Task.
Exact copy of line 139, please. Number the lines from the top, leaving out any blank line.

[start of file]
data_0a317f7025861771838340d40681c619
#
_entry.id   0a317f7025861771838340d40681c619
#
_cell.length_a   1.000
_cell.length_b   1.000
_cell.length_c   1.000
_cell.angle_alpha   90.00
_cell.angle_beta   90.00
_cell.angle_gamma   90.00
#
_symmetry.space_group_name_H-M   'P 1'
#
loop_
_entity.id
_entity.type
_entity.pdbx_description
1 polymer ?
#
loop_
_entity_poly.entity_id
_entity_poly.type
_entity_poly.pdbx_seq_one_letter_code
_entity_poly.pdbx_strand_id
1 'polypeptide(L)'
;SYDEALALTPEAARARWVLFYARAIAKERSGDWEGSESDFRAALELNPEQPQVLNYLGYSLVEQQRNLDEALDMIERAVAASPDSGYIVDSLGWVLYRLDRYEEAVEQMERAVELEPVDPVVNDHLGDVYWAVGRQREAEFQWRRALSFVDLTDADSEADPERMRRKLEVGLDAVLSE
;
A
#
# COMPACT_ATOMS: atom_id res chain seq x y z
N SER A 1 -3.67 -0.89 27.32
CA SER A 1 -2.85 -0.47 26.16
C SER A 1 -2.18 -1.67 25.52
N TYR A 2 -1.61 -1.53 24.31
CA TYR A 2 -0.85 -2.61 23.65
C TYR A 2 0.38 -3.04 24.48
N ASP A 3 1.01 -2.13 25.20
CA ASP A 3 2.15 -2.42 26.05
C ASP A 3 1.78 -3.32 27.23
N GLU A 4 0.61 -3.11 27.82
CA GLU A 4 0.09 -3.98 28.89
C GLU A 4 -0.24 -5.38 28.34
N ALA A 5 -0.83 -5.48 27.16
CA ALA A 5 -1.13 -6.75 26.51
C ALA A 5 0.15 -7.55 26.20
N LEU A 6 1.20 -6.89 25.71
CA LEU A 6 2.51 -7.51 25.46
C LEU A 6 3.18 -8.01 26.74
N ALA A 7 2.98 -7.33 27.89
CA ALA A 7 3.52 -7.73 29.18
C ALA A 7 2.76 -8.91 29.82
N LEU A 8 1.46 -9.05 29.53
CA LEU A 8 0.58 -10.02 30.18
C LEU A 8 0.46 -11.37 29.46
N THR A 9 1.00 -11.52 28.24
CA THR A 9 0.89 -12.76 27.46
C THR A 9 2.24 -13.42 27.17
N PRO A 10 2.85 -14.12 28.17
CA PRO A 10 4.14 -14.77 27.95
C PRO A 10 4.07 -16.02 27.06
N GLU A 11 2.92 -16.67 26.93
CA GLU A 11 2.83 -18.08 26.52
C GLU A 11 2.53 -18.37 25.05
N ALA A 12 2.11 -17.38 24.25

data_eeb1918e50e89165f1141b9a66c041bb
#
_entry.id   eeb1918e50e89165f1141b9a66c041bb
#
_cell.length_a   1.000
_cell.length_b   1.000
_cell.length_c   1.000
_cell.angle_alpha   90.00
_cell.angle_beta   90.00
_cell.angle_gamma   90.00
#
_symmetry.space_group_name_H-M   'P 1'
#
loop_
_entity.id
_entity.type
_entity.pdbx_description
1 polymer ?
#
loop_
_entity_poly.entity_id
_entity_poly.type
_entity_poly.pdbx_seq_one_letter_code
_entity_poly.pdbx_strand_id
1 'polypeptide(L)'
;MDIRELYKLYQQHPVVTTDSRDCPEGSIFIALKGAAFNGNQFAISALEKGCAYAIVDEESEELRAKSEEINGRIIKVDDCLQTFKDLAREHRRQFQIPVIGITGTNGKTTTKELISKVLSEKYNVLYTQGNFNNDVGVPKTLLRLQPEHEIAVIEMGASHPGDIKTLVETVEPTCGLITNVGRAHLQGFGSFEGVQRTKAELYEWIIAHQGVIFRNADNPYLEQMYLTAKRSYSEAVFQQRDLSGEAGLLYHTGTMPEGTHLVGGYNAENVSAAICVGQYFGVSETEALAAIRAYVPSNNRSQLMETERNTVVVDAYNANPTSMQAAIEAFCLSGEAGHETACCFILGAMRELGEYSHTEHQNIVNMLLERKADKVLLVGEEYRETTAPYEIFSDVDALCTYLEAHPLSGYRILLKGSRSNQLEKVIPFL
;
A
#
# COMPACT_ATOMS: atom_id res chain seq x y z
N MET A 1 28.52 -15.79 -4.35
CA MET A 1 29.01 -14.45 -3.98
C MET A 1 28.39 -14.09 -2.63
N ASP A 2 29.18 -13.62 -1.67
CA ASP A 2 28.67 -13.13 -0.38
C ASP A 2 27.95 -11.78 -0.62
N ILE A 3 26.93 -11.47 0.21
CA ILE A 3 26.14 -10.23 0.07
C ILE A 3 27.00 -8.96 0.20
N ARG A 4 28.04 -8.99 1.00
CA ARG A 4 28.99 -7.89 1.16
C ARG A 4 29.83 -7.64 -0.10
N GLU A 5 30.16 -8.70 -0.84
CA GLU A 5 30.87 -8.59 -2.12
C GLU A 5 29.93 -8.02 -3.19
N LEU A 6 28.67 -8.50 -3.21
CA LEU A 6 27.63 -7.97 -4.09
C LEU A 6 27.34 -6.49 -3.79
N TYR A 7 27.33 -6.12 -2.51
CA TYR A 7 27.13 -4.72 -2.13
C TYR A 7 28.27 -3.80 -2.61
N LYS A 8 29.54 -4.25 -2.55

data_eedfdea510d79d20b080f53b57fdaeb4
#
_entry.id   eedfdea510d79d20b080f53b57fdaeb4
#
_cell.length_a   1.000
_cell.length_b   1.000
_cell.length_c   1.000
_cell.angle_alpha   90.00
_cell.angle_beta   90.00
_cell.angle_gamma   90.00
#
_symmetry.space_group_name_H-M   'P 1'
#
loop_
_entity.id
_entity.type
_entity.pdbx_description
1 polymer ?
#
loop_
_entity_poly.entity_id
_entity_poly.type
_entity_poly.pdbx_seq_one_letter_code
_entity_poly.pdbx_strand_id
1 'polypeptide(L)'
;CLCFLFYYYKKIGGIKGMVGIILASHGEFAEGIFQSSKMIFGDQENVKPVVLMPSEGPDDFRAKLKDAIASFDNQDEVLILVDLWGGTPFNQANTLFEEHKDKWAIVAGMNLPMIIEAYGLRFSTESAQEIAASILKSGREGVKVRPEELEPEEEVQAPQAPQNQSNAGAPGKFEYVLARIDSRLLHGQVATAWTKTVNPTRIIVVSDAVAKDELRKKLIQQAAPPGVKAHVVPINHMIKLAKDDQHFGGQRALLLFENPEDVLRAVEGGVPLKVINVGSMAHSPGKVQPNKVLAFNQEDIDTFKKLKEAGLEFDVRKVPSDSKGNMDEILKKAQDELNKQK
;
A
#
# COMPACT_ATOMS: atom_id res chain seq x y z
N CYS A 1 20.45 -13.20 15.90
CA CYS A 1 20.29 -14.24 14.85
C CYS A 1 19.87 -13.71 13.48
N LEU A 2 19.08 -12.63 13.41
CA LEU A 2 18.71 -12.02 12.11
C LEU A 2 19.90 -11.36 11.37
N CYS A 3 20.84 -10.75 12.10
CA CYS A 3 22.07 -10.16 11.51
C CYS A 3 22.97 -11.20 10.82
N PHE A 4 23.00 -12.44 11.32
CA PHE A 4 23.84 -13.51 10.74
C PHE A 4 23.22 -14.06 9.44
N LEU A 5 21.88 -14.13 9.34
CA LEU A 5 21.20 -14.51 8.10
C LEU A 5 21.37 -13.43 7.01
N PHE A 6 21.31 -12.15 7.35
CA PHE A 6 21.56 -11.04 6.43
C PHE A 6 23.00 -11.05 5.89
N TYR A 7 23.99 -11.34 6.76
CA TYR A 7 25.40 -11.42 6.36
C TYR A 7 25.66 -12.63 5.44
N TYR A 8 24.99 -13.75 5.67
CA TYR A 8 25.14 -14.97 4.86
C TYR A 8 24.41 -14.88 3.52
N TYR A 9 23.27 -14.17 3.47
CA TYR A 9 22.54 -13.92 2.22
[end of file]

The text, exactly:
_entity_poly.pdbx_seq_one_letter_code